Those early hours before school were devoted to Zero Hour, a psychological trick to add a class period. No one wanted periods one through nine. Zero through eight, however, was poetry. Fountain had to sneak soundlessly because classroom doors were open. Students reclined, their heads pointed at the ceiling, fingers playing invisible instruments. Each was engaged in a lesson, their eyes coated in degial plastic. The only movement was their hands. This was the latest trend in differentiated instruction. With pre-recorded lessons, students could pause or rewind with the twitch of a thumb. The teacher walked along the aisles, catching students when they leaned too far.
Ms. Fountain sped up in the English Hall, but it was no use. There was Mr. Tseng, standing by his door, greeting students as they sauntered by.
“Good morning,” Fountain said.
“I am fine. How are you?” Mr. Tseng replied so quickly it could have all been one word.
“Good,” Fountain said. She reached her door, opened it.
“Good, good,” Mr. Tseng repeated. His head was already scanning four boys down the hall. Possibly he was using facial recognition software to confirm their enrollment. Fountain eyed his hands anxiously. She knew he possessed the strength to rip her spine from her back.
65% of the teachers at Blue Winter High were automated. As machines emerged for nearly every task, teachers had hoped their profession was a bastion of human ingenuity. That human mentorship was necessary. Then Nagata Incorporated created an android that could teach more efficiently, if their research was to be trusted, than any person.
My contributor copies for “Blue Winter High” showed up! The stack was tied together with string and flowers made from wood shavings. Honestly, beautiful work.
Electric Spec picked up my short story, “Rona of the Els,” about a peasant witch who takes a noble girl on a tramp through the marsh.
There’s an LGBT undercurrent here, as well as what I hoped was an interesting application of old fantasy tropes. This is meant to be a fun read, but maybe someone who’s looking at their future with a little less-than-hope might read “Rona” and feel inspired.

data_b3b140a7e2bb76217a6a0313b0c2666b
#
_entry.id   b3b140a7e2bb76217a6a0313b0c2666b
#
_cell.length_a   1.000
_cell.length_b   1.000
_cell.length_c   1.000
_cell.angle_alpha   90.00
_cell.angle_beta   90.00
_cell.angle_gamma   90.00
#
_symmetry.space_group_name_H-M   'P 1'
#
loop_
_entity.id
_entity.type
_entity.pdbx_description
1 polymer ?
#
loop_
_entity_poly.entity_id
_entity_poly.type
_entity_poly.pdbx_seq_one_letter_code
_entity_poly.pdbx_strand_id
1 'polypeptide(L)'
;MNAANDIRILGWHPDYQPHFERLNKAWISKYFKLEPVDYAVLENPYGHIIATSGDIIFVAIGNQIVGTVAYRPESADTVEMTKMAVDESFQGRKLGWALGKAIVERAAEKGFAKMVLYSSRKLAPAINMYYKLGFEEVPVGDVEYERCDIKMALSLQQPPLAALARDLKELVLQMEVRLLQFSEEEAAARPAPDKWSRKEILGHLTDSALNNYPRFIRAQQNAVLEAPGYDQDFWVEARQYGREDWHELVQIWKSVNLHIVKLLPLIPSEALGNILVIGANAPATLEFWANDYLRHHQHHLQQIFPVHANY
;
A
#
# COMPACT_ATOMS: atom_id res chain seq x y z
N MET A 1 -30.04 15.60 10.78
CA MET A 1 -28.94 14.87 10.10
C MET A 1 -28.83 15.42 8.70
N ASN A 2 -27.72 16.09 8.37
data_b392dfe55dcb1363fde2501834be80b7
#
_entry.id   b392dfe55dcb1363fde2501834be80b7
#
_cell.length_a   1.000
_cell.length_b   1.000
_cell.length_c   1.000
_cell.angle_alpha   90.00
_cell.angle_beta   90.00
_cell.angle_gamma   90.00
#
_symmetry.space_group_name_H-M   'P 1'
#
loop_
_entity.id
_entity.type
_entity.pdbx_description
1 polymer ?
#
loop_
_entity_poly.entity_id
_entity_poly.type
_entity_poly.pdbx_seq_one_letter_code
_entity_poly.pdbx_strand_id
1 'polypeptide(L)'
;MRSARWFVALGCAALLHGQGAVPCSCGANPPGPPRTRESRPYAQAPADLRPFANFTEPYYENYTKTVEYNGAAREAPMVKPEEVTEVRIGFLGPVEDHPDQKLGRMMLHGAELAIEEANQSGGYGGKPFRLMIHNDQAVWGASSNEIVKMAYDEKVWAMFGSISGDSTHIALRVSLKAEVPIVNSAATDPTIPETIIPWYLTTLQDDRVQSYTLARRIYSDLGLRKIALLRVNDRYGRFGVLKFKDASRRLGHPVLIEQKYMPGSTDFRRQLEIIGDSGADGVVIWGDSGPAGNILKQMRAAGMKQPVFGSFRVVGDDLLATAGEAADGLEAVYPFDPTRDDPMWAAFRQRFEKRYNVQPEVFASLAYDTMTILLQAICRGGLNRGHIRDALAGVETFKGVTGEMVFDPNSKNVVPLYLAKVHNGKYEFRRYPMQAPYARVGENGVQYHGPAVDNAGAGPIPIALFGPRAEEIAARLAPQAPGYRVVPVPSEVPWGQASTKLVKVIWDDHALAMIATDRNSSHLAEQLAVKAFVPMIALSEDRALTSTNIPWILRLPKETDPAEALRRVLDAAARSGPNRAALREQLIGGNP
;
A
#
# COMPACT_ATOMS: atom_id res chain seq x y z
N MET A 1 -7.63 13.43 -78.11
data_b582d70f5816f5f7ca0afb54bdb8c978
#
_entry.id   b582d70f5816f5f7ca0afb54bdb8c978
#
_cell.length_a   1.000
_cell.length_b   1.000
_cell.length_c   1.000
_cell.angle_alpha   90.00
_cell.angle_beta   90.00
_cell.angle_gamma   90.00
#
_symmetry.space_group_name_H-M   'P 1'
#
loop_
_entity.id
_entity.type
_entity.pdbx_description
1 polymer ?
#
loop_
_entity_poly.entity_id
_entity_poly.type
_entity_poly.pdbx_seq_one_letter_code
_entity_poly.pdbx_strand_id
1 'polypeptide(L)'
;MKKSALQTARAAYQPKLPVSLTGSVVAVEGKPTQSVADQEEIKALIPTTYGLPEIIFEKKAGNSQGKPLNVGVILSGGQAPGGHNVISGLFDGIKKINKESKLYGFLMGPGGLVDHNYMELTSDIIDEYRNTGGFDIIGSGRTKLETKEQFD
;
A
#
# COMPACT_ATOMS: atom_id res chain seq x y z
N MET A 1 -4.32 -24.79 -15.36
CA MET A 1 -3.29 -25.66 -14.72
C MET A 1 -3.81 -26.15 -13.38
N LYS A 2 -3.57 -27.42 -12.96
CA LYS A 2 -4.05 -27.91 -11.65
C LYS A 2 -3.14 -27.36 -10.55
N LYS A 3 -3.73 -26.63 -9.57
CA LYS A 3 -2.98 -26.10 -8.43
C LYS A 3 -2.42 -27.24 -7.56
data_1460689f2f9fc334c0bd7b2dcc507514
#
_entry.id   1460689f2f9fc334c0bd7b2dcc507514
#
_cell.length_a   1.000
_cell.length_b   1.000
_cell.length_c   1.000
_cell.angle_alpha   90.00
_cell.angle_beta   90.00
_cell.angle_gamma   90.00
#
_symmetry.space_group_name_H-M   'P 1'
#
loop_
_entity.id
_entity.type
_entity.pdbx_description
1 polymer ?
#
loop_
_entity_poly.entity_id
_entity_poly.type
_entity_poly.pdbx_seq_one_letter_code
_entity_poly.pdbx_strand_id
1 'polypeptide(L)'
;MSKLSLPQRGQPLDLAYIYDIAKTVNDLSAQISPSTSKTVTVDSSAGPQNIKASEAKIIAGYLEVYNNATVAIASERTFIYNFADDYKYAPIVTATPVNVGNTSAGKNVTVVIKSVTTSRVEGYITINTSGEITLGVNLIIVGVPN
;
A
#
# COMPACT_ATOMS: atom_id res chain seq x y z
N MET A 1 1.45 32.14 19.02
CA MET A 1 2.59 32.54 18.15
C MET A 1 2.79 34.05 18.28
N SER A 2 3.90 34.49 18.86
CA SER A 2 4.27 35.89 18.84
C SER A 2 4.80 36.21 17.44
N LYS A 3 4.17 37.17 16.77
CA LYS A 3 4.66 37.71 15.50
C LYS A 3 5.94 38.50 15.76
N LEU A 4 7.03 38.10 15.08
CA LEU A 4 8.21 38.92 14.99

Electric Spec is a not-for-profit speculative magazine that publishes four times per year. “Rona of the Els” is featured in Volume 15, Issue 2, May 31, 2020, which also features a wonderful interview by Blogcritics Magazine editor Barbara Barnett.
Today in The Denver Post
Here’s a link to its digital counterpart.
The Horror Writer: A Study of Craft and Identity in the Horror Genre is a comprehensive resource on writing horror. Interviews and essays cover a range of topics from inspiration to productivity, literary elements to marketing, exacerbating your reader’s sense of existential dread to publicizing your book in an oversaturated industry. I especially liked Chat Lutzke’s instructions on hooking the reader through empathetic, universal fears, Kenneth W. Cain’s near-prose essay on maintaining tension, and Kevin J. Kennedy’s frank, personable, and immensely useful observations about the writing profession. I could go on, but then I’d be spoiling this anthology’s secrets. Overall, a treasure trove of good information for the emergent and established alike (including those uninterested in writing specifically for the horror genre).
The book is available for purchase here.